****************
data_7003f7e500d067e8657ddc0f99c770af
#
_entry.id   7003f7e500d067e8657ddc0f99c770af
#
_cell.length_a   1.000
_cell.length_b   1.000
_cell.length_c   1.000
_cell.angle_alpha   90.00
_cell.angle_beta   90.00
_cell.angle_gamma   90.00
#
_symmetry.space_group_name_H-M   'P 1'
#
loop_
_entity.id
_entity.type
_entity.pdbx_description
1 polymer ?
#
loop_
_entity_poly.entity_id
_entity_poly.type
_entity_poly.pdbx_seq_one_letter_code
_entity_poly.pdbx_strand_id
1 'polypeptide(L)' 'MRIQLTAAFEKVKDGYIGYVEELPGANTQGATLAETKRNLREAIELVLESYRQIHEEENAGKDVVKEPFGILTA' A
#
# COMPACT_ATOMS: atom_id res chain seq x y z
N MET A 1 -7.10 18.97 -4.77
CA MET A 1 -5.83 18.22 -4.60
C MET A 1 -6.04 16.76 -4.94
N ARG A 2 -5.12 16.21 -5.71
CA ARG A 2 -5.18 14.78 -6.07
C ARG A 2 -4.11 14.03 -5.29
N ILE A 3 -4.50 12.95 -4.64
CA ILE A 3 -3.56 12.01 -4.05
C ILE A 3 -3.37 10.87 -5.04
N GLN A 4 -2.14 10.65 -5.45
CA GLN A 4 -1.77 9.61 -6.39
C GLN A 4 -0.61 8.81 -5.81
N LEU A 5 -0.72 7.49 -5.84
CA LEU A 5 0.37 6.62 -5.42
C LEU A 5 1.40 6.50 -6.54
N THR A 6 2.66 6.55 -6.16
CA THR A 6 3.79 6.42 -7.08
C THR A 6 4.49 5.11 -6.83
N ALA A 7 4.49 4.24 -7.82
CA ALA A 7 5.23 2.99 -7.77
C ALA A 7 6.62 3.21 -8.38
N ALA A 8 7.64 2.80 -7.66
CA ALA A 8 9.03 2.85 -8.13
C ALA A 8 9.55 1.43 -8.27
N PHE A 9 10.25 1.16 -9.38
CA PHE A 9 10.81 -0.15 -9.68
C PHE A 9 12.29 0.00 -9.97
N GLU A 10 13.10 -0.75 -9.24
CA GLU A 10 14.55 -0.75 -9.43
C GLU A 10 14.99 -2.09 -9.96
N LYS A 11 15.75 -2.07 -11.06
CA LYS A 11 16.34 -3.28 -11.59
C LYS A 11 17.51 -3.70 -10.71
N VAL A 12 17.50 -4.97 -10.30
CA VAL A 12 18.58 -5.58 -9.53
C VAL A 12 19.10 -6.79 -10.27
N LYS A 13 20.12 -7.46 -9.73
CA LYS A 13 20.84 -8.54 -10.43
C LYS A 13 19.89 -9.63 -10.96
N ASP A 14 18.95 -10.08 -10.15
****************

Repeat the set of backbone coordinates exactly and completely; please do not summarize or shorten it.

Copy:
data_7003f7e500d067e8657ddc0f99c770af
#
_entry.id   7003f7e500d067e8657ddc0f99c770af
#
_cell.length_a   1.000
_cell.length_b   1.000
_cell.length_c   1.000
_cell.angle_alpha   90.00
_cell.angle_beta   90.00
_cell.angle_gamma   90.00
#
_symmetry.space_group_name_H-M   'P 1'
#
loop_
_entity.id
_entity.type
_entity.pdbx_description
1 polymer ?
#
loop_
_entity_poly.entity_id
_entity_poly.type
_entity_poly.pdbx_seq_one_letter_code
_entity_poly.pdbx_strand_id
1 'polypeptide(L)' 'MRIQLTAAFEKVKDGYIGYVEELPGANTQGATLAETKRNLREAIELVLESYRQIHEEENAGKDVVKEPFGILTA' A
#
# COMPACT_ATOMS: atom_id res chain seq x y z
N MET A 1 -7.10 18.97 -4.77
CA MET A 1 -5.83 18.22 -4.60
C MET A 1 -6.04 16.76 -4.94
N ARG A 2 -5.12 16.21 -5.71
CA ARG A 2 -5.18 14.78 -6.07
C ARG A 2 -4.11 14.03 -5.29
N ILE A 3 -4.50 12.95 -4.64
CA ILE A 3 -3.56 12.01 -4.05
C ILE A 3 -3.37 10.87 -5.04
N GLN A 4 -2.14 10.65 -5.45
CA GLN A 4 -1.77 9.61 -6.39
C GLN A 4 -0.61 8.81 -5.81
N LEU A 5 -0.72 7.49 -5.84
CA LEU A 5 0.37 6.62 -5.42
C LEU A 5 1.40 6.50 -6.54
N THR A 6 2.66 6.55 -6.16
CA THR A 6 3.79 6.42 -7.08
C THR A 6 4.49 5.11 -6.83
N ALA A 7 4.49 4.24 -7.82
CA ALA A 7 5.23 2.99 -7.77
C ALA A 7 6.62 3.21 -8.38
N ALA A 8 7.64 2.80 -7.66
CA ALA A 8 9.03 2.85 -8.13
C ALA A 8 9.55 1.43 -8.27
N PHE A 9 10.25 1.16 -9.38
CA PHE A 9 10.81 -0.15 -9.68
C PHE A 9 12.29 0.00 -9.97
N GLU A 10 13.10 -0.75 -9.24
CA GLU A 10 14.55 -0.75 -9.43
C GLU A 10 14.99 -2.09 -9.96
N LYS A 11 15.75 -2.07 -11.06
CA LYS A 11 16.34 -3.28 -11.59
C LYS A 11 17.51 -3.70 -10.71
N VAL A 12 17.50 -4.97 -10.30
CA VAL A 12 18.58 -5.58 -9.53
C VAL A 12 19.10 -6.79 -10.27
N LYS A 13 20.12 -7.46 -9.73
CA LYS A 13 20.84 -8.54 -10.43
C LYS A 13 19.89 -9.63 -10.96
N ASP A 14 18.95 -10.08 -10.15